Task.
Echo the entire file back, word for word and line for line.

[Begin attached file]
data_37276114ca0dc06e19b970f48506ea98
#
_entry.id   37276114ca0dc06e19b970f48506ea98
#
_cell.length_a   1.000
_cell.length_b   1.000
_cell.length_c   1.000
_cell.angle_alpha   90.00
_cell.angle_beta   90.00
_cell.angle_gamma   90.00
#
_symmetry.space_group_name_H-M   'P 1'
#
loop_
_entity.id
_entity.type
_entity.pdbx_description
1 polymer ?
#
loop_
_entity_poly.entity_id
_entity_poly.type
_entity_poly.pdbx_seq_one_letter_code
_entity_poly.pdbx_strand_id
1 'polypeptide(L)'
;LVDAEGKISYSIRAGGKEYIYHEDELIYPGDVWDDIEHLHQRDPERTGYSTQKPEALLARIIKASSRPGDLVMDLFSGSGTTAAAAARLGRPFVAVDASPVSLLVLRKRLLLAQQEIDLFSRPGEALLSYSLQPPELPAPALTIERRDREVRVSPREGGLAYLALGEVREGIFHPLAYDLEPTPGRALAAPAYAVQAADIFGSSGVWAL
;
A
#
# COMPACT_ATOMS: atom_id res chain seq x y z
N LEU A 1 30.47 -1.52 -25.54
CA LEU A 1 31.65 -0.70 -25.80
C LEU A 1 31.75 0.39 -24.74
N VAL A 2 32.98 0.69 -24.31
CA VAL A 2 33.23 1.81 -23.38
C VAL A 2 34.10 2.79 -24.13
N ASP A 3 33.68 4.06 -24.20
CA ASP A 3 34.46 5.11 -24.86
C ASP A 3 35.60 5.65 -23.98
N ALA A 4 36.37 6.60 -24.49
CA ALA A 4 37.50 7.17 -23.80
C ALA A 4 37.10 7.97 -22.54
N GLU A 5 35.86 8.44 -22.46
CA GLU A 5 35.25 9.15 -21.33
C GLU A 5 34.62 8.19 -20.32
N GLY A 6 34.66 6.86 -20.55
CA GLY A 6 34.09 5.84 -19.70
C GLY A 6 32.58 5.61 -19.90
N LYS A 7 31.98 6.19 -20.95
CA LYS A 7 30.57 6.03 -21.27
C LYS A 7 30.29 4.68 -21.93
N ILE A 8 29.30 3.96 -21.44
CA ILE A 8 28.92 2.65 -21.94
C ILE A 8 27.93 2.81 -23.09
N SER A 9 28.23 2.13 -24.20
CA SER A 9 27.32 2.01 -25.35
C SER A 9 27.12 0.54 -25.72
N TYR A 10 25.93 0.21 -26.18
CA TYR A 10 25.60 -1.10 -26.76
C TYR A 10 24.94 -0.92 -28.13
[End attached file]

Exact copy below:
data_37276114ca0dc06e19b970f48506ea98
#
_entry.id   37276114ca0dc06e19b970f48506ea98
#
_cell.length_a   1.000
_cell.length_b   1.000
_cell.length_c   1.000
_cell.angle_alpha   90.00
_cell.angle_beta   90.00
_cell.angle_gamma   90.00
#
_symmetry.space_group_name_H-M   'P 1'
#
loop_
_entity.id
_entity.type
_entity.pdbx_description
1 polymer ?
#
loop_
_entity_poly.entity_id
_entity_poly.type
_entity_poly.pdbx_seq_one_letter_code
_entity_poly.pdbx_strand_id
1 'polypeptide(L)'
;LVDAEGKISYSIRAGGKEYIYHEDELIYPGDVWDDIEHLHQRDPERTGYSTQKPEALLARIIKASSRPGDLVMDLFSGSGTTAAAAARLGRPFVAVDASPVSLLVLRKRLLLAQQEIDLFSRPGEALLSYSLQPPELPAPALTIERRDREVRVSPREGGLAYLALGEVREGIFHPLAYDLEPTPGRALAAPAYAVQAADIFGSSGVWAL
;
A
#
# COMPACT_ATOMS: atom_id res chain seq x y z
N LEU A 1 30.47 -1.52 -25.54
CA LEU A 1 31.65 -0.70 -25.80
C LEU A 1 31.75 0.39 -24.74
N VAL A 2 32.98 0.69 -24.31
CA VAL A 2 33.23 1.81 -23.38
C VAL A 2 34.10 2.79 -24.13
N ASP A 3 33.68 4.06 -24.20
CA ASP A 3 34.46 5.11 -24.86
C ASP A 3 35.60 5.65 -23.98
N ALA A 4 36.37 6.60 -24.49
CA ALA A 4 37.50 7.17 -23.80
C ALA A 4 37.10 7.97 -22.54
N GLU A 5 35.86 8.44 -22.46
CA GLU A 5 35.25 9.15 -21.33
C GLU A 5 34.62 8.19 -20.32
N GLY A 6 34.66 6.86 -20.55
CA GLY A 6 34.09 5.84 -19.70
C GLY A 6 32.58 5.61 -19.90
N LYS A 7 31.98 6.19 -20.95
CA LYS A 7 30.57 6.03 -21.27
C LYS A 7 30.29 4.68 -21.93
N ILE A 8 29.30 3.96 -21.44
CA ILE A 8 28.92 2.65 -21.94
C ILE A 8 27.93 2.81 -23.09
N SER A 9 28.23 2.13 -24.20
CA SER A 9 27.32 2.01 -25.35
C SER A 9 27.12 0.54 -25.72
N TYR A 10 25.93 0.21 -26.18
CA TYR A 10 25.60 -1.10 -26.76
C TYR A 10 24.94 -0.92 -28.13